In September 1998 a group of South Africans visited France as the guests of the South African company Vetsak and the French company New Holland.

2 Distribution of machines
According to Philippe Bohn of New Holland approximately 8000 machines are distributed throughout the wine producing countries of the world. Braud serves the following markets, with the approximate number of machines (self propelled and pull type) indicated alongside:

  • France 6 700 units
  • Germany 732 units
  • United States 95 units
  • Italy 183 units
  • Australia 8 units
  • South Africa 182 units
  • Spain 62 units
  • Chile 36 units
  • Israel 15 units
  • Argentina 8 units
  • New Zealand 3 units
  • Switzerland 14 units
  • Total 8 038 units

Various wine cellars, vineyards and other sights were visited.

1 Braud plant
The highlight of the tour was undoubtedly the group’s visit to the Braud plant at Coex, France.

The Braud plant is situated on a factory site of 25 hectares comprising a surface of approximately 245 000 m. The plant comprises modern technology, is highly automatised and employs only 207 employees. The production plant comprises a surface of approximately 26 000 m and provides work to 120 of the 207 employees. A working week consists of 38 hours flexitime. The production plant is divided into three divisions; a section for cutting, mould pressing and machinework (35 employees), a welding section (40 employees) and a surface covering and fitting section (45 employees). Production Plant Production Plant Vinyards Production Plant

In the plant more than 3 000 tons of raw steel are processed annually, while more than 20 tons of welding bars and 15 tons of paint are used. The manufacturing time of one machine is approximately 300 hours with a daily output of between 2 and 5 machines.

A self-driven Braud harvester comprises the following components:

Spare parts purchased 2 000 components
Spare parts manufactured 1 000 components
Nuts, bolts, etc. 6 800 components
Total 9 800 components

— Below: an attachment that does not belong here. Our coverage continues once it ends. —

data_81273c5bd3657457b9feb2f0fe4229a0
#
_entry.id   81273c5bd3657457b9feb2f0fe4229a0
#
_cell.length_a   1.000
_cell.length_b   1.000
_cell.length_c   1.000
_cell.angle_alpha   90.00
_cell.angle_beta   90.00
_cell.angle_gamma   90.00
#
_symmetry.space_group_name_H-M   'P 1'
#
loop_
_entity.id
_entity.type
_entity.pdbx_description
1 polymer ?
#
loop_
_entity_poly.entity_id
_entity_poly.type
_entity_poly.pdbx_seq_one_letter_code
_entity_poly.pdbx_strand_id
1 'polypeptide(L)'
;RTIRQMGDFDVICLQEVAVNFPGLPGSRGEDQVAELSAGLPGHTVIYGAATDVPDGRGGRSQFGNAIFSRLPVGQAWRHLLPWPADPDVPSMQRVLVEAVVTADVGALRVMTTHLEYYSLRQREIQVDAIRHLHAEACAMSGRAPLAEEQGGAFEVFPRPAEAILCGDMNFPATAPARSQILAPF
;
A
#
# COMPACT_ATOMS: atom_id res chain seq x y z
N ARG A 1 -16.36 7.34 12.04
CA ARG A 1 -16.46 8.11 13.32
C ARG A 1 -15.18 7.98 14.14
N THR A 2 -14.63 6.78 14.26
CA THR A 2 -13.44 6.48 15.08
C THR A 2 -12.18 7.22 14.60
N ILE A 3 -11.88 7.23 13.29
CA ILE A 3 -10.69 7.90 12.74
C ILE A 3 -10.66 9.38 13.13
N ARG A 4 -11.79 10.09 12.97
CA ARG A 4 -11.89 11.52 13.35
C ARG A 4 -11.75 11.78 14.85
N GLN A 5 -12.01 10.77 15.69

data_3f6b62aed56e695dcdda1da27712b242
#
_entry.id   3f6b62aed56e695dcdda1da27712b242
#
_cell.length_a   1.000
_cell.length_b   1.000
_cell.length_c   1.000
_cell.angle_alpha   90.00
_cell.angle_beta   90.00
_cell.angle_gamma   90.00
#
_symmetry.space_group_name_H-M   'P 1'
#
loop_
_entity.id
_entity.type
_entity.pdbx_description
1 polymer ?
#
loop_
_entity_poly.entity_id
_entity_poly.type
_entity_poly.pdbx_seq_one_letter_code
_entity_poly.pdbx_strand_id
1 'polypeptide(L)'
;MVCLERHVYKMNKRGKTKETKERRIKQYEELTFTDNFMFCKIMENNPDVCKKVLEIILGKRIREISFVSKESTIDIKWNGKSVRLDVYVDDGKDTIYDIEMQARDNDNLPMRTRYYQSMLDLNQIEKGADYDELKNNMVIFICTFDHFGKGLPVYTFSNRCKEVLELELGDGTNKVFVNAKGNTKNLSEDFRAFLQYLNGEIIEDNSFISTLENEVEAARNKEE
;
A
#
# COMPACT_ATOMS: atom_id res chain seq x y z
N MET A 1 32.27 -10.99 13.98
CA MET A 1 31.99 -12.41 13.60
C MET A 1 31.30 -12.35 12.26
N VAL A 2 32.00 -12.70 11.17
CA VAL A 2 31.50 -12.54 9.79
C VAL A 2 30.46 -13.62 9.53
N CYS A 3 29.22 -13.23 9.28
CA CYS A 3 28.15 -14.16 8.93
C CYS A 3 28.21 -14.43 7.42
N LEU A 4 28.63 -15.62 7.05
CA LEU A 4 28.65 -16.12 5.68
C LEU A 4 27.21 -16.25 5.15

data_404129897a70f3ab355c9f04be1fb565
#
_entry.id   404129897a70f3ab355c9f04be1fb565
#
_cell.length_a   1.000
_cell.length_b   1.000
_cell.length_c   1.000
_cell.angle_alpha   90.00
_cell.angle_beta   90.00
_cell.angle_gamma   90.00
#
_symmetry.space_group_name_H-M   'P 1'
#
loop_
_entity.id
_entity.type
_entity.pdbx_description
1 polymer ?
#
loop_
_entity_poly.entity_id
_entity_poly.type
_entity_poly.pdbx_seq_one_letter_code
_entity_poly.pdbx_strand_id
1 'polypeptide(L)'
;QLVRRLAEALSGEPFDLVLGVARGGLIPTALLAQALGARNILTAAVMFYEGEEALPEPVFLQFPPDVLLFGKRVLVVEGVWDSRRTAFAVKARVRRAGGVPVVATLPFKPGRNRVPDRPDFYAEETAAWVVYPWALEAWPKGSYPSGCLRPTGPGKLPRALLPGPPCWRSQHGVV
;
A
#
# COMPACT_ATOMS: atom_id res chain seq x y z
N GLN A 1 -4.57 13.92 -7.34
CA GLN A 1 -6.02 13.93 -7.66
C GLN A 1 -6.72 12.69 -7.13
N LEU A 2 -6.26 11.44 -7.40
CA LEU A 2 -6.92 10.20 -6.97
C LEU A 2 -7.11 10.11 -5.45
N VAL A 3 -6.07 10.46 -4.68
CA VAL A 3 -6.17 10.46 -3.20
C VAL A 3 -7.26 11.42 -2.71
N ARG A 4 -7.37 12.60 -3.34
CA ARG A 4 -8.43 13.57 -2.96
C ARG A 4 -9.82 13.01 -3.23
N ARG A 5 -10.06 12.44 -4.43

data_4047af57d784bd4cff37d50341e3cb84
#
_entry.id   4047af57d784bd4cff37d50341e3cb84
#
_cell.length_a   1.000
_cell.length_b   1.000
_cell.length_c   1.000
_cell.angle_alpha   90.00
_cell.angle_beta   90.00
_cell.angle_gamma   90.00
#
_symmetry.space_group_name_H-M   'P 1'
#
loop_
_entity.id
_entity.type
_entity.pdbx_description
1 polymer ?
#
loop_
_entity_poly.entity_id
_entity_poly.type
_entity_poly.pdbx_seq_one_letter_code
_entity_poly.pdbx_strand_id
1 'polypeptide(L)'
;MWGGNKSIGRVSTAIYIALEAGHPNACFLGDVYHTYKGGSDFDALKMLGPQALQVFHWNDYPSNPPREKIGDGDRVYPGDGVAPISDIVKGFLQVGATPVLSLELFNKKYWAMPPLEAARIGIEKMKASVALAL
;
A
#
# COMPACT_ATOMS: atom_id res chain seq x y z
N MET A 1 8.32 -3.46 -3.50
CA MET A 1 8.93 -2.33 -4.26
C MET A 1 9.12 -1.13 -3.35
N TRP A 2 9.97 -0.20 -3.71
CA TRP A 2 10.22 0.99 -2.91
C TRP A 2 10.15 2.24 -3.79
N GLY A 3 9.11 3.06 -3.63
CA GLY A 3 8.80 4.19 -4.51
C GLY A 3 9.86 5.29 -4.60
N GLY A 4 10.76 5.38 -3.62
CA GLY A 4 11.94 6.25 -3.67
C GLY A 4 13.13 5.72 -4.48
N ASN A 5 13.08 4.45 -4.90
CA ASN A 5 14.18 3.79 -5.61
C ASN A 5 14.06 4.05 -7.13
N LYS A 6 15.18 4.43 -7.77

3 Historic milestones

The companies Braud and Vetsak (which respectively manufacture and import Braud machines to South Africa) have reached various historic milestones. The highlights are: 1870 Braud, a manufacturer of threshing machines, is founded in St Mars La Jaille, France.

  • 1895 New Holland Machine Company is founded in Pennsylvania, USA.
  • 1947 Sperry Corporation takes over New Holland Machine Company and forms Sperry New Holland.
  • 1947 Hesson, manufacturer of hay and silage harvesters, is founded in Kansas, USA.
  • 1964 Sperry New Holland obtains the controlling share in Claeys, the biggest manufacturer of self-driven grain combines in Europe.
  • 1950 The Free State and Transvaal Central Purchasing Co-operative (Vetsak) is founded on 5 June with main activities being inter alia the purchase and marketing of fencing material.
  • 1975 Braud introduces its first self-driven grape harvester, the 1020 model.
  • 1982 Vetsak imports the first Braud harvesters to South Africa.
  • 1986 Ford Motor Company takes over Sperry New Holland and forms Ford New Holland.
  • 1988 Hesson and Braud combine forces as Hesson-Braud, based in Coex, France.
  • 1988 Hesson-Braud joins the FiatGeotech group.
  • 1991 FiatGeotech purchases the Ford New Holland company and is known as N H Geotech.
  • 1993 N H Geotech undergoes a name change and becomes known as New Holland, the name under which the company is trading today.

A personal word of thanks to the companies Braud and Vetsak for the wonderful opportunity to visit another wine country, and to Neil Anderson and Hans van der Berg of Vetsak for the work behind the scenes, to Sakkie Nel of Vetsak for the prior arrangements, his patience and “endurance” during the tour and lastly to Philippe Bohn of New Holland Braud for the arrangements in France.

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